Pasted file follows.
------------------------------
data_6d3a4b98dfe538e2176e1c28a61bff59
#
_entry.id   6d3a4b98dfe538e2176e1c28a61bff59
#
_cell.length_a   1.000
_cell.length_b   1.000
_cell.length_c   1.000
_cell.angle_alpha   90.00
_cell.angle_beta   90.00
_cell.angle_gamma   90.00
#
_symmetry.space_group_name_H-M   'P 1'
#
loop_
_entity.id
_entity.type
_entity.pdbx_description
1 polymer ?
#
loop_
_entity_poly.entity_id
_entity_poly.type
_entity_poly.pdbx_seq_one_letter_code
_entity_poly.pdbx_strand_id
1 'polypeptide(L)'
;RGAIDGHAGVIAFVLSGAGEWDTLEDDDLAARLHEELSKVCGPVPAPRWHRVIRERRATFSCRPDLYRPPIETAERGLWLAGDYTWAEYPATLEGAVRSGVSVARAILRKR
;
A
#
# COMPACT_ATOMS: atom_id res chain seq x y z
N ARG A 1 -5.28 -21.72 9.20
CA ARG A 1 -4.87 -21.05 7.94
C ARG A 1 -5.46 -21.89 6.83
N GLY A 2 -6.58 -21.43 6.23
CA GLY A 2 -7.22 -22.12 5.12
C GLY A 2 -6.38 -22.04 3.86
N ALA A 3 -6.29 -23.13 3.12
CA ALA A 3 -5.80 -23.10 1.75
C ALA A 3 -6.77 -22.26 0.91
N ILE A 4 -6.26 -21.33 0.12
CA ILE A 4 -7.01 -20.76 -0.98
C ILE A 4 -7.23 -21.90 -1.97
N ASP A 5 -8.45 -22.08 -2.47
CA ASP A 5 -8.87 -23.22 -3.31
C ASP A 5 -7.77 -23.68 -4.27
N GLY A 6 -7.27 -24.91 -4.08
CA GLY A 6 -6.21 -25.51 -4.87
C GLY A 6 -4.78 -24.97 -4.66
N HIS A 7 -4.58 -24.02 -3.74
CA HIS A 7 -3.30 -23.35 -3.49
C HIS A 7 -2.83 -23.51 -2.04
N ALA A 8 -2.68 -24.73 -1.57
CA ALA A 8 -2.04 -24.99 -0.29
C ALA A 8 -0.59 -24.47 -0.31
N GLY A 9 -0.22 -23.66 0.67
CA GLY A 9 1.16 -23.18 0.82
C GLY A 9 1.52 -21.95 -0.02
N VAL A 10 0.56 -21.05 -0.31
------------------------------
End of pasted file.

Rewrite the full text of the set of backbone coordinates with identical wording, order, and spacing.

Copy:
data_6d3a4b98dfe538e2176e1c28a61bff59
#
_entry.id   6d3a4b98dfe538e2176e1c28a61bff59
#
_cell.length_a   1.000
_cell.length_b   1.000
_cell.length_c   1.000
_cell.angle_alpha   90.00
_cell.angle_beta   90.00
_cell.angle_gamma   90.00
#
_symmetry.space_group_name_H-M   'P 1'
#
loop_
_entity.id
_entity.type
_entity.pdbx_description
1 polymer ?
#
loop_
_entity_poly.entity_id
_entity_poly.type
_entity_poly.pdbx_seq_one_letter_code
_entity_poly.pdbx_strand_id
1 'polypeptide(L)'
;RGAIDGHAGVIAFVLSGAGEWDTLEDDDLAARLHEELSKVCGPVPAPRWHRVIRERRATFSCRPDLYRPPIETAERGLWLAGDYTWAEYPATLEGAVRSGVSVARAILRKR
;
A
#
# COMPACT_ATOMS: atom_id res chain seq x y z
N ARG A 1 -5.28 -21.72 9.20
CA ARG A 1 -4.87 -21.05 7.94
C ARG A 1 -5.46 -21.89 6.83
N GLY A 2 -6.58 -21.43 6.23
CA GLY A 2 -7.22 -22.12 5.12
C GLY A 2 -6.38 -22.04 3.86
N ALA A 3 -6.29 -23.13 3.12
CA ALA A 3 -5.80 -23.10 1.75
C ALA A 3 -6.77 -22.26 0.91
N ILE A 4 -6.26 -21.33 0.12
CA ILE A 4 -7.01 -20.76 -0.98
C ILE A 4 -7.23 -21.90 -1.97
N ASP A 5 -8.45 -22.08 -2.47
CA ASP A 5 -8.87 -23.22 -3.31
C ASP A 5 -7.77 -23.68 -4.27
N GLY A 6 -7.27 -24.91 -4.08
CA GLY A 6 -6.21 -25.51 -4.87
C GLY A 6 -4.78 -24.97 -4.66
N HIS A 7 -4.58 -24.02 -3.74
CA HIS A 7 -3.30 -23.35 -3.49
C HIS A 7 -2.83 -23.51 -2.04
N ALA A 8 -2.68 -24.73 -1.57
CA ALA A 8 -2.04 -24.99 -0.29
C ALA A 8 -0.59 -24.47 -0.31
N GLY A 9 -0.22 -23.66 0.67
CA GLY A 9 1.16 -23.18 0.82
C GLY A 9 1.52 -21.95 -0.02
N VAL A 10 0.56 -21.05 -0.31